It’s no secret that as we’ve been progressing technologically, we’ve been getting further and further separated as a species and more and more detached.
Along with this not only comes illnesses in our minds and bodies (depression, anxiety, cancers, and other stress-related ailments), but also illnesses in our society and our economic systems (corruption, fraud, embezzlement, and other forms of stealing and exploitation).
But the tide is turning, and it’s turning rapidly.
The internet was the first broad scale decentralization that happened within the information and communication aspects of life.
Now, we’re seeing an explosion of decentralization in the financial world, and soon in many other industries.
These aren’t technological changes per se, but rather philosophical changes executed through technology.
But to fully explain where this is headed, we have to start by understanding why decentralization of our money system is so powerful.
Money: Value or Debt?
At its core, we can say that money is a “store of value”, in that it signifies that you did something of some value for someone else, and they gave you “stored value” in return, in the form of money.
It’s important to note that this isn’t based on “objective value” (of which doesn’t truly exist), but rather “perceived value.” As long as the buyer perceives the value, they will make the trade of their money for the good or service.
Similarly, if I perceive something to be of more value than someone else does, I would potentially pay more for that good or service than someone else.
For the most part, however, our society has collectively determined the price of certain goods and services, and the value that a dollar holds.
Note: This is, of course, unless the government steps in and “tells us” what a dollar is worth. In the best money systems, and the only money systems that stand the test of time, like gold, the people collectively decide the value based on the free market, with no authoritarian intervention.
But while we see money as “value”, because it holds the energy of “value” from some previous transaction, we often don’t see that money is actually simply debt – an IOU.
If someone gives me a good or performs a service for me, I give them an “IOU” note (a dollar bill), which they can then use when someone else gives a good or performs a service for them.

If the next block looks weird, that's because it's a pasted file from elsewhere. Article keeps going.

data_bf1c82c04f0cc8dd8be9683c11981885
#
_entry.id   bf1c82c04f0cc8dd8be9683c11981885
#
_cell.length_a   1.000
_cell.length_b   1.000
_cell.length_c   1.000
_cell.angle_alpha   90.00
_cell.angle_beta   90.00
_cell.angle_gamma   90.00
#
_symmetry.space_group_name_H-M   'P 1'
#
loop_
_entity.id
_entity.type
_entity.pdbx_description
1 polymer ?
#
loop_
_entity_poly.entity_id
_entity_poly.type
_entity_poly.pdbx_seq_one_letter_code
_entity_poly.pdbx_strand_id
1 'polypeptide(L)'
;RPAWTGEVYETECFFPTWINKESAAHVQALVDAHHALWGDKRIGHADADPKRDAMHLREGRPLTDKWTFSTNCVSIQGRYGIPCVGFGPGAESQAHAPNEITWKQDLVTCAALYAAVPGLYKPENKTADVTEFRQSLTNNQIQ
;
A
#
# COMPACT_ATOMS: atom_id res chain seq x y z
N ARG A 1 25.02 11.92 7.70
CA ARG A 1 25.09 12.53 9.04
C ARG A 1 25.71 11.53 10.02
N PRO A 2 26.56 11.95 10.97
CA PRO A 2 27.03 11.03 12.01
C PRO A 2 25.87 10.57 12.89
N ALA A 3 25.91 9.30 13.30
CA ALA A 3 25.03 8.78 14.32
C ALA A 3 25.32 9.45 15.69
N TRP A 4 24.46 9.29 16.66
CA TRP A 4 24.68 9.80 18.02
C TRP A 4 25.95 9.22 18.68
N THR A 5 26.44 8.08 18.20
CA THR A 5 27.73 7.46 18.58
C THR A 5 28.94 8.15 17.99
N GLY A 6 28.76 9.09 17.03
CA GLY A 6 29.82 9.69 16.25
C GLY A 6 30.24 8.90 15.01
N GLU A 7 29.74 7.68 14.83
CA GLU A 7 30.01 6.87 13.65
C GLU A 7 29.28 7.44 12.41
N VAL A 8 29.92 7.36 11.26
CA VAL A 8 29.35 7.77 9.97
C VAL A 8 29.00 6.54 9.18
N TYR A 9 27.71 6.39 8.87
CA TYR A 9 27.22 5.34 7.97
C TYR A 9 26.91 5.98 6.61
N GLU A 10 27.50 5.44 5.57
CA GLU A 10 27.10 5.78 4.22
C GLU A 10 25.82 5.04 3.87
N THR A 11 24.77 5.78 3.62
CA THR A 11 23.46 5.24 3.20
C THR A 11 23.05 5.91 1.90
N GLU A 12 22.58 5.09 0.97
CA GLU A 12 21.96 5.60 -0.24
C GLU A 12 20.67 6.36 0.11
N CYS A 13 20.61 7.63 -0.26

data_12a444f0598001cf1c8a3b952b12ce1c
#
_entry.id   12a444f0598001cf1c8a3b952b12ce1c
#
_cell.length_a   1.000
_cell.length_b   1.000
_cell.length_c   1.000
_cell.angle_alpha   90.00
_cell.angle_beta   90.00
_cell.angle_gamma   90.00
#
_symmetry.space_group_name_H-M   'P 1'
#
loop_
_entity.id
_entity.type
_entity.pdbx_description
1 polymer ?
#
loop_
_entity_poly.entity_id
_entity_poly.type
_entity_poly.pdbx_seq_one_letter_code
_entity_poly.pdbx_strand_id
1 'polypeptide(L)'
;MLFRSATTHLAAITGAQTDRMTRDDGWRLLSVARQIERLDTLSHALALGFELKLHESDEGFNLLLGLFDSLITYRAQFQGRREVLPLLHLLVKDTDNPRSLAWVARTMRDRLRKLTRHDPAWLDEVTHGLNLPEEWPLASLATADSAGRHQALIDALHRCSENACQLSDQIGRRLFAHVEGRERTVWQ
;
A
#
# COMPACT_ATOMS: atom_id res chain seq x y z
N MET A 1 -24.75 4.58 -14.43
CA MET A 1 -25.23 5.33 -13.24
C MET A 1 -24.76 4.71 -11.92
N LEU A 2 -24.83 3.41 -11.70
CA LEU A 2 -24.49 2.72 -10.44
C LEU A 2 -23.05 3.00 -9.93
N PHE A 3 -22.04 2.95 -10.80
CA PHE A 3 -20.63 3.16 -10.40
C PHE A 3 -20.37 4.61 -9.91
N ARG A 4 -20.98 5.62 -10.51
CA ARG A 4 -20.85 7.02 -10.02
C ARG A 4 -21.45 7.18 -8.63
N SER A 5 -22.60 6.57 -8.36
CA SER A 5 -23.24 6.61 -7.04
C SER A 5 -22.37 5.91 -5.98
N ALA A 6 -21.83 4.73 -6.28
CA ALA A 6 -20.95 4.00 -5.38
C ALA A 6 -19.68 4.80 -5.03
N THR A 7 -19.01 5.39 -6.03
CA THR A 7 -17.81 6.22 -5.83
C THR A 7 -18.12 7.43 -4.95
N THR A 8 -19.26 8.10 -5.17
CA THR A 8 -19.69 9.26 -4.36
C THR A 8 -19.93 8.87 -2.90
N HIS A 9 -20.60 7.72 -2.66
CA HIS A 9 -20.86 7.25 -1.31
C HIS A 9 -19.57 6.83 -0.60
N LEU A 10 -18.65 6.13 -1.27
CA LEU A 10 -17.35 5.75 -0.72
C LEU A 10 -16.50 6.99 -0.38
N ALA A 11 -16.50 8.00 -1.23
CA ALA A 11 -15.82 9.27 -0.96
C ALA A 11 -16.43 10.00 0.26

We’re all trading debt back and forth in order to get the things we need or want in this world.
But this “trading of debt” is not the only way.
By looking at a deeply ingrained aspect of human psychology, we can start to see some other alternatives.
In many persuasion and influence studies, they’ve shown that when one person freely gives value to another person, that person feels the need to “reciprocate” that value back to the person.
This stems back to tribal days, when tribes didn’t use money, but simply gave freely for the good of their collective tribe, knowing that they would be taken care of and given back to. If someone in the tribe only took and never gave, their social value in their tribe would decline, as they essentially trade their social value in exchange for “not giving back”.
Similar to how money used to be less accurate and more of a guessing game, this tribal system of value exchange was less accurate.
But with decentralized cryptocurrencies, we now can take the step into an accurate version of this community and value-based system.
Social Value And Personal Coins
One very interesting idea about how the economy might look in the future, that we first heard about from Andreas Antonopoulos, is based around the idea that we might have very specialized coins for different businesses, and even down to the level of having personal coins for individual people.
In other words, Starbucks might have a “coffee coin” that you use when you buy coffee at their stores.
Similarly, we at GCA might have “Tim coins”, “Austin coins”, and “Trent coins”.
At first this might seem like an odd concept, but when merging it with the understanding of our deeply ingrained tribal culture, along with the understanding that our debt-based monetary system of exchange is not the only way, we can begin to see how this form of economy might make a lot of sense.
In this way, our community becomes our “tribe” and our contribution to our collective community is seen and rewarded with social value, much in the way that tribal days would have worked.